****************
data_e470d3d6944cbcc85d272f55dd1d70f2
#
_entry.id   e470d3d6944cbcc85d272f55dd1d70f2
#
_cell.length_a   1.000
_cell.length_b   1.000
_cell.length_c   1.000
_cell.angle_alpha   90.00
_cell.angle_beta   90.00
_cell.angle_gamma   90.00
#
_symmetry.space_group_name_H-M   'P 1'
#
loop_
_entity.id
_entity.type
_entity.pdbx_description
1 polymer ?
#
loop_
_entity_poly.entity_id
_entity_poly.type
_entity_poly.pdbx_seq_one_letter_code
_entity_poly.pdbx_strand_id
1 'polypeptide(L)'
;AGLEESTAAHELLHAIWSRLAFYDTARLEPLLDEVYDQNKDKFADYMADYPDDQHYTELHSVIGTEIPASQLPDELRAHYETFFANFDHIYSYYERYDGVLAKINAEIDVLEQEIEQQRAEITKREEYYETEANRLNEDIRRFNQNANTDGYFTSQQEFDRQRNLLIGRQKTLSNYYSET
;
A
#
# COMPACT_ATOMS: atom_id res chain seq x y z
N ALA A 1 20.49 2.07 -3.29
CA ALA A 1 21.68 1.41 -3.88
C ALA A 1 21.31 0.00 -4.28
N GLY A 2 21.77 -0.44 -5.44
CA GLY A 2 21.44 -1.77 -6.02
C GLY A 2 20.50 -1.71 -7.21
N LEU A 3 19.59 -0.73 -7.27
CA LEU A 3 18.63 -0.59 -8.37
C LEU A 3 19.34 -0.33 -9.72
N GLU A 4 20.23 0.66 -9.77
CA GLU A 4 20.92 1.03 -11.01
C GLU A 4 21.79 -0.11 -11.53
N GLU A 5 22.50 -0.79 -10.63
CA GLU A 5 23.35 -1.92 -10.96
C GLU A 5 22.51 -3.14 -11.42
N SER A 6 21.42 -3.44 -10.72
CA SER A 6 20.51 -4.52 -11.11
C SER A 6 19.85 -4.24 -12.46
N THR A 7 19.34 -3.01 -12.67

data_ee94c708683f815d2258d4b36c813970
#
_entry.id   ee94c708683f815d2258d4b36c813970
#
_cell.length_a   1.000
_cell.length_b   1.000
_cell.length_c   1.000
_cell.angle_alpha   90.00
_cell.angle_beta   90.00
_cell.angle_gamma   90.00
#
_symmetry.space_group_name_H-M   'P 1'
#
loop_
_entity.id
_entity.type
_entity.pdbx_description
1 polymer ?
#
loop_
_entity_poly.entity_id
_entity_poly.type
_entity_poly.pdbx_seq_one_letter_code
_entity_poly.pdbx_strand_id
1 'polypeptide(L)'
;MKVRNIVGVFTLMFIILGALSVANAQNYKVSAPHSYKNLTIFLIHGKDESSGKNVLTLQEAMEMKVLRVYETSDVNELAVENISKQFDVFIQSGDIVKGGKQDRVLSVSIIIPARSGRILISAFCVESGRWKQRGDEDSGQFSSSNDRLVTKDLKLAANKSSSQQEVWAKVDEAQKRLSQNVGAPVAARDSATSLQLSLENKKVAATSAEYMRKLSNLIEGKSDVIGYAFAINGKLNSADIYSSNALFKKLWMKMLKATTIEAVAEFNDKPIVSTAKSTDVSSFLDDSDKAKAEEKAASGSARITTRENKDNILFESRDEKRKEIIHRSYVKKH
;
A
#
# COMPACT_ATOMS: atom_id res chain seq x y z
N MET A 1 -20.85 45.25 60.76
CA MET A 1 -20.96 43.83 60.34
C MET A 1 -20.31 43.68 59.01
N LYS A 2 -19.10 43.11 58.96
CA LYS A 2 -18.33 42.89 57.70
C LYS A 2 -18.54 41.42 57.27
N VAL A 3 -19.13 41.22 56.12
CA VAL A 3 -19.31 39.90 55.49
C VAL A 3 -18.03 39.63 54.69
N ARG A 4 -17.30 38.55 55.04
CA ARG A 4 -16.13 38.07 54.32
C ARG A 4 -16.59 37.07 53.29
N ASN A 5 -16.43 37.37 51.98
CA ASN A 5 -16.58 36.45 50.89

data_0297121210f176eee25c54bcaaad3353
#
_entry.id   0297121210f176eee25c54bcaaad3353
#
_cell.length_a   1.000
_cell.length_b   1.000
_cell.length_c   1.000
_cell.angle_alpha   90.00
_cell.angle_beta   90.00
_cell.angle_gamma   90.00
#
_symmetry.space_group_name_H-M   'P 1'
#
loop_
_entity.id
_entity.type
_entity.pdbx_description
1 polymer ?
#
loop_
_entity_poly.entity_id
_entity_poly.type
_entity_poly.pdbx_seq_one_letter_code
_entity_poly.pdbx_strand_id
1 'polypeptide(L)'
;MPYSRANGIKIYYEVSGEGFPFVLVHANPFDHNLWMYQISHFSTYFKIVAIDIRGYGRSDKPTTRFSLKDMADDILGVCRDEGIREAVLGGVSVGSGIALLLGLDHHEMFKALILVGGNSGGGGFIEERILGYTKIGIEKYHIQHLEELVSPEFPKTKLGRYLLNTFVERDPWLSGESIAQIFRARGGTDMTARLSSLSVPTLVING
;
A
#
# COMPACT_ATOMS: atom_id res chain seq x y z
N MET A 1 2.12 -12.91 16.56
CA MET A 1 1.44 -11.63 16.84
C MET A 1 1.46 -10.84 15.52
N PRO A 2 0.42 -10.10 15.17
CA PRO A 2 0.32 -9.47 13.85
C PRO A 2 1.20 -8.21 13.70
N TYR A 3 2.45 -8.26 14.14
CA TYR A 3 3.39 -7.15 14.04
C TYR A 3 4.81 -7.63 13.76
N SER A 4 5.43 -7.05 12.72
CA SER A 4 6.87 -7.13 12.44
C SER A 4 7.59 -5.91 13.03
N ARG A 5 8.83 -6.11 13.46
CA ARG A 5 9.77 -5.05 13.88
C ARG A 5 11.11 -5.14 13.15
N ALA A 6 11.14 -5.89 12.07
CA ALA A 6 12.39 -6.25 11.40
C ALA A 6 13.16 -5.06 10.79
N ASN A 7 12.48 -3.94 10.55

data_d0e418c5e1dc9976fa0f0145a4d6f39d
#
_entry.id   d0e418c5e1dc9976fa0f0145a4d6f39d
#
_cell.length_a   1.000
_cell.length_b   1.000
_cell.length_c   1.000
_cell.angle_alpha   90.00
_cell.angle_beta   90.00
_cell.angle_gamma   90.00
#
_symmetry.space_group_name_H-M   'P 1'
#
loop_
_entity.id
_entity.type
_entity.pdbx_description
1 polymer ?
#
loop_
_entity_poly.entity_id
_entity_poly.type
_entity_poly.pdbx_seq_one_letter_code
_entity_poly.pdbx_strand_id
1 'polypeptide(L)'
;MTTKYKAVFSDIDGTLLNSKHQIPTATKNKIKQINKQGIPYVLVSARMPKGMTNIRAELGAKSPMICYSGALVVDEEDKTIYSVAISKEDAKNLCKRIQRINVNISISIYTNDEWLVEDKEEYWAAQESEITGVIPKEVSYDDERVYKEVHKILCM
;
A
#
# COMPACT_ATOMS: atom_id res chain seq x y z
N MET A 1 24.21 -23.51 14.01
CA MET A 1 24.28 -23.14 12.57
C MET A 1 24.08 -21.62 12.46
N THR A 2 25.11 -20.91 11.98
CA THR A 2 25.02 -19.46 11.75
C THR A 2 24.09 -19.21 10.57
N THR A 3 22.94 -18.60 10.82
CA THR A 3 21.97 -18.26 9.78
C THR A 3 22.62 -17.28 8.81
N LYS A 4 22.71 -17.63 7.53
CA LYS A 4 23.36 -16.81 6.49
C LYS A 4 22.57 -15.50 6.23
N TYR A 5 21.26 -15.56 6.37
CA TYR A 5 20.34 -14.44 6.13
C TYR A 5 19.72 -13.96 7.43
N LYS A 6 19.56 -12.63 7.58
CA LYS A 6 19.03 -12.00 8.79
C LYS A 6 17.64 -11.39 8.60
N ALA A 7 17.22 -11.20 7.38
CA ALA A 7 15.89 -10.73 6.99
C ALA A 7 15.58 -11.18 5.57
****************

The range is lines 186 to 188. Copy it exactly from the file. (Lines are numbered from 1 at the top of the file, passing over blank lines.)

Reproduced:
CA TYR A 5 20.34 -14.44 6.13
C TYR A 5 19.72 -13.96 7.43
N LYS A 6 19.56 -12.63 7.58